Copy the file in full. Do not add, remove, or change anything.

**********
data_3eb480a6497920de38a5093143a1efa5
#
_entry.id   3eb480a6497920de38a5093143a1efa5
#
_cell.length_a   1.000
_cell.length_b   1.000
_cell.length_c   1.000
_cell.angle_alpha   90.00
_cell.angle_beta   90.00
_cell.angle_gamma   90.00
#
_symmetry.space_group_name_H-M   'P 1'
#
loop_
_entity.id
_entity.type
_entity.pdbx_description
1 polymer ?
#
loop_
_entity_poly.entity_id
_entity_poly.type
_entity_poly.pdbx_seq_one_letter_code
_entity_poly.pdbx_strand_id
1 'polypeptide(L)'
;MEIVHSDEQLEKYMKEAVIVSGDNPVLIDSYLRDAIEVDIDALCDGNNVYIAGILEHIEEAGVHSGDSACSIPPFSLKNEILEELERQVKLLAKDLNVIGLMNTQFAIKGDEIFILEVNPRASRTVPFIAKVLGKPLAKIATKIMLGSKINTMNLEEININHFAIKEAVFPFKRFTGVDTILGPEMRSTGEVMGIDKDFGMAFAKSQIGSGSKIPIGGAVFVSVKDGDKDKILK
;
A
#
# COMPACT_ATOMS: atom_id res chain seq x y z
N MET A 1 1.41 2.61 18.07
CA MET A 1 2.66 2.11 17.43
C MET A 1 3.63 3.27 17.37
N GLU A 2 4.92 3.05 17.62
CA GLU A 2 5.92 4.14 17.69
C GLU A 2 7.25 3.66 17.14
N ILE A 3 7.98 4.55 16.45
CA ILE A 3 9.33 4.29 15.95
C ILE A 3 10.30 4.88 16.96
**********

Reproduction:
data_3eb480a6497920de38a5093143a1efa5
#
_entry.id   3eb480a6497920de38a5093143a1efa5
#
_cell.length_a   1.000
_cell.length_b   1.000
_cell.length_c   1.000
_cell.angle_alpha   90.00
_cell.angle_beta   90.00
_cell.angle_gamma   90.00
#
_symmetry.space_group_name_H-M   'P 1'
#
loop_
_entity.id
_entity.type
_entity.pdbx_description
1 polymer ?
#
loop_
_entity_poly.entity_id
_entity_poly.type
_entity_poly.pdbx_seq_one_letter_code
_entity_poly.pdbx_strand_id
1 'polypeptide(L)'
;MEIVHSDEQLEKYMKEAVIVSGDNPVLIDSYLRDAIEVDIDALCDGNNVYIAGILEHIEEAGVHSGDSACSIPPFSLKNEILEELERQVKLLAKDLNVIGLMNTQFAIKGDEIFILEVNPRASRTVPFIAKVLGKPLAKIATKIMLGSKINTMNLEEININHFAIKEAVFPFKRFTGVDTILGPEMRSTGEVMGIDKDFGMAFAKSQIGSGSKIPIGGAVFVSVKDGDKDKILK
;
A
#
# COMPACT_ATOMS: atom_id res chain seq x y z
N MET A 1 1.41 2.61 18.07
CA MET A 1 2.66 2.11 17.43
C MET A 1 3.63 3.27 17.37
N GLU A 2 4.92 3.05 17.62
CA GLU A 2 5.92 4.14 17.69
C GLU A 2 7.25 3.66 17.14
N ILE A 3 7.98 4.55 16.45
CA ILE A 3 9.33 4.29 15.95
C ILE A 3 10.30 4.88 16.96